Deep Learning (DL) is vulnerable to out-of-distribution and adversarial examples resulting in incorrect outputs. To make DL more robust, several posthoc anomaly detection techniques to detect (and discard) these anomalous samples have been proposed in the recent past. This survey tries to provide a structured and comprehensive overview of the research on anomaly detection for DL based applications. We provide a taxonomy for existing techniques based on their underlying assumptions and adopted approaches. We discuss various techniques in each of the categories and provide the relative strengths and weaknesses of the approaches. Our goal in this survey is to provide an easier yet better understanding of the techniques belonging to different categories in which research has been done on this topic. Finally, we highlight the unsolved research challenges while applying anomaly detection techniques in DL systems and present some high-impact future research directions.
The demand for artificial intelligence has grown significantly over the last decade and this growth has been fueled by advances in machine learning techniques and the ability to leverage hardware acceleration. However, in order to increase the quality of predictions and render machine learning solutions feasible for more complex applications, a substantial amount of training data is required. Although small machine learning models can be trained with modest amounts of data, the input for training larger models such as neural networks grows exponentially with the number of parameters. Since the demand for processing training data has outpaced the increase in computation power of computing machinery, there is a need for distributing the machine learning workload across multiple machines, and turning the centralized into a distributed system. These distributed systems present new challenges, first and foremost the efficient parallelization of the training process and the creation of a coherent model. This article provides an extensive overview of the current state-of-the-art in the field by outlining the challenges and opportunities of distributed machine learning over conventional (centralized) machine learning, discussing the techniques used for distributed machine learning, and providing an overview of the systems that are available.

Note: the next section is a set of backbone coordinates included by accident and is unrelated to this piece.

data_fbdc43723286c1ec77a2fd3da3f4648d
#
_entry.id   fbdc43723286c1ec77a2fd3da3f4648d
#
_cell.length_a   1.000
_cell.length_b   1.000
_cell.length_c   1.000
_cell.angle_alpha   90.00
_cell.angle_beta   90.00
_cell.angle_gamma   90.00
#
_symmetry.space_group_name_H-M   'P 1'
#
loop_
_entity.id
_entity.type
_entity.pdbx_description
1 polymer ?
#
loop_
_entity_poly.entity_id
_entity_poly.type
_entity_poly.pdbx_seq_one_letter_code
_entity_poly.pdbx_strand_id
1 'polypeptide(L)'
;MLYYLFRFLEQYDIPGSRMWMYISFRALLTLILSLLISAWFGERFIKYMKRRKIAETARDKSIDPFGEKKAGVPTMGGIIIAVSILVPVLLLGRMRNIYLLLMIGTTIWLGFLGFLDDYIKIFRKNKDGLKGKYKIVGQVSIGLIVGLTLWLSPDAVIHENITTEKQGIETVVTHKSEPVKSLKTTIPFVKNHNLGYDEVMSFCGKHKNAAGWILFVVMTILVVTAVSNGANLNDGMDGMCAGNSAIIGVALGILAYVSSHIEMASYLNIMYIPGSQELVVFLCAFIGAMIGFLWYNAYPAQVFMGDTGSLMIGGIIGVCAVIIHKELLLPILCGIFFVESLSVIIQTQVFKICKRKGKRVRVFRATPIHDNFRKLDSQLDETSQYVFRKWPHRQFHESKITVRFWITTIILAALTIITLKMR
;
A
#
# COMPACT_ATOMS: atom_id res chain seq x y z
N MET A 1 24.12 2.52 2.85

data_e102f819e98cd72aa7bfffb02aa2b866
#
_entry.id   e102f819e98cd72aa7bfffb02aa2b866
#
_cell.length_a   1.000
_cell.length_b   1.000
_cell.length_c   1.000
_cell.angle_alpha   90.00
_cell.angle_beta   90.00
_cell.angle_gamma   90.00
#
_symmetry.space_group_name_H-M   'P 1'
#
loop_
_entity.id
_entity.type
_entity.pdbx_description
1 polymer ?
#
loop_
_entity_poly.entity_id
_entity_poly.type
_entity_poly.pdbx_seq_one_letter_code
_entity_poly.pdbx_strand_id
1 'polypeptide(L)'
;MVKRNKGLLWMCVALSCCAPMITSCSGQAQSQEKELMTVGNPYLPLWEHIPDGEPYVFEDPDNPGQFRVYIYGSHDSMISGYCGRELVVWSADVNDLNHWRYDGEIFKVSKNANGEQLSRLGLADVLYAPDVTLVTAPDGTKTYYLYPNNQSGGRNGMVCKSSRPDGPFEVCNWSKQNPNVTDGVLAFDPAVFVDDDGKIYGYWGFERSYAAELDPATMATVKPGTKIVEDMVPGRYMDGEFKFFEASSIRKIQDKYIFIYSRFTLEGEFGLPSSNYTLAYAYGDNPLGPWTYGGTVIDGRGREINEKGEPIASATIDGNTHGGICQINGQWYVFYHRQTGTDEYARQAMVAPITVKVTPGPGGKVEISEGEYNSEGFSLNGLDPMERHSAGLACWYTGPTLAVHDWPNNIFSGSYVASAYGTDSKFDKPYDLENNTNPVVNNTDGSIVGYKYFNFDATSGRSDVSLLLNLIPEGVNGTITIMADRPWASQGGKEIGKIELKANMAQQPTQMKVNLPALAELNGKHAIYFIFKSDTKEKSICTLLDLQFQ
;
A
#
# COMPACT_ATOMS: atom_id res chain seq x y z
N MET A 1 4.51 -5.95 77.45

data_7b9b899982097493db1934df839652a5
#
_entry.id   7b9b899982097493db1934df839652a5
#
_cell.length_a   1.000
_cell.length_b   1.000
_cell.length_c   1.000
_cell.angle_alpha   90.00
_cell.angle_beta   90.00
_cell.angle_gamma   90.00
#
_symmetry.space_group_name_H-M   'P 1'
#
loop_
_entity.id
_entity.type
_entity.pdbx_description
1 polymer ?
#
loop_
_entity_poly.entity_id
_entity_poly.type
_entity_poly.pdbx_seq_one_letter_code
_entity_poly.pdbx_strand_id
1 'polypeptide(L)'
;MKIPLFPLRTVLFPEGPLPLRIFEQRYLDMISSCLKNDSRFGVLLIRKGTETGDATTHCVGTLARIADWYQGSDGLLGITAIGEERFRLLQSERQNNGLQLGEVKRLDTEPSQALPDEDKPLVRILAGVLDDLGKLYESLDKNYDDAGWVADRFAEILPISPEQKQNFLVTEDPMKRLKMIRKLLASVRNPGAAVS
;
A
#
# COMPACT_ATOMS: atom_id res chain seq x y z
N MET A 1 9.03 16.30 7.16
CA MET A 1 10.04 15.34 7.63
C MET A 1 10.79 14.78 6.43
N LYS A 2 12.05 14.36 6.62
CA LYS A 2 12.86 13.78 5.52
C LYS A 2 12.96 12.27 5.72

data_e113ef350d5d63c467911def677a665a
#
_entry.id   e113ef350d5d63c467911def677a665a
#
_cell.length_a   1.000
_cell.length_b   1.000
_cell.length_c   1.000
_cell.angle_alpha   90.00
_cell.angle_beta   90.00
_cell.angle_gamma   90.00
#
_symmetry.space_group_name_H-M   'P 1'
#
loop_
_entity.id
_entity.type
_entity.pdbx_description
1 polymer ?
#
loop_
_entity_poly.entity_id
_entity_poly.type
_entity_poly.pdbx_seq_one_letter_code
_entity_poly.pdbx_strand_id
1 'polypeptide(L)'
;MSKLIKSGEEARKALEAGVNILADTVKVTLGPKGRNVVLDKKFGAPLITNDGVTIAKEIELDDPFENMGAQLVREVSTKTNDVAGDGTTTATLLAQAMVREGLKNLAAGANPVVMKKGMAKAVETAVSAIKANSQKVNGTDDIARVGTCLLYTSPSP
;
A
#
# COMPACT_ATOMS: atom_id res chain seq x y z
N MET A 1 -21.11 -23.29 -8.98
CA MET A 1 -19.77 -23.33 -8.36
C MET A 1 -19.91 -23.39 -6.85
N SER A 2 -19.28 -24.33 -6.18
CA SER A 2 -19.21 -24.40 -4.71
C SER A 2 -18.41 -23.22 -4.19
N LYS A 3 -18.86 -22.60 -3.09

When and why can a neural network be successfully trained? This article provides an overview of optimization algorithms and theory for training neural networks. First, we discuss the issue of gradient explosion/vanishing and the more general issue of undesirable spectrum, and then discuss practical solutions including careful initialization and normalization methods. Second, we review generic optimization methods used in training neural networks, such as SGD, adaptive gradient methods and distributed methods, and theoretical results for these algorithms. Third, we review existing research on the global issues of neural network training, including results on bad local minima, mode connectivity, lottery ticket hypothesis and infinite-width analysis.
Time Series Classification (TSC) is an important and challenging problem in data mining. With the increase of time series data availability, hundreds of TSC algorithms have been proposed. Among these methods, only a few have considered Deep Neural Networks (DNNs) to perform this task. This is surprising as deep learning has seen very successful applications in the last years. DNNs have indeed revolutionized the field of computer vision especially with the advent of novel deeper architectures such as Residual and Convolutional Neural Networks. Apart from images, sequential data such as text and audio can also be processed with DNNs to reach state-of-the-art performance for document classification and speech recognition. In this article, we study the current state-of-the-art performance of deep learning algorithms for TSC by presenting an empirical study of the most recent DNN architectures for TSC. We give an overview of the most successful deep learning applications in various time series domains under a unified taxonomy of DNNs for TSC. We also provide an open source deep learning framework to the TSC community where we implemented each of the compared approaches and evaluated them on a univariate TSC benchmark (the UCR/UEA archive) and 12 multivariate time series datasets. By training 8,730 deep learning models on 97 time series datasets, we propose the most exhaustive study of DNNs for TSC to date.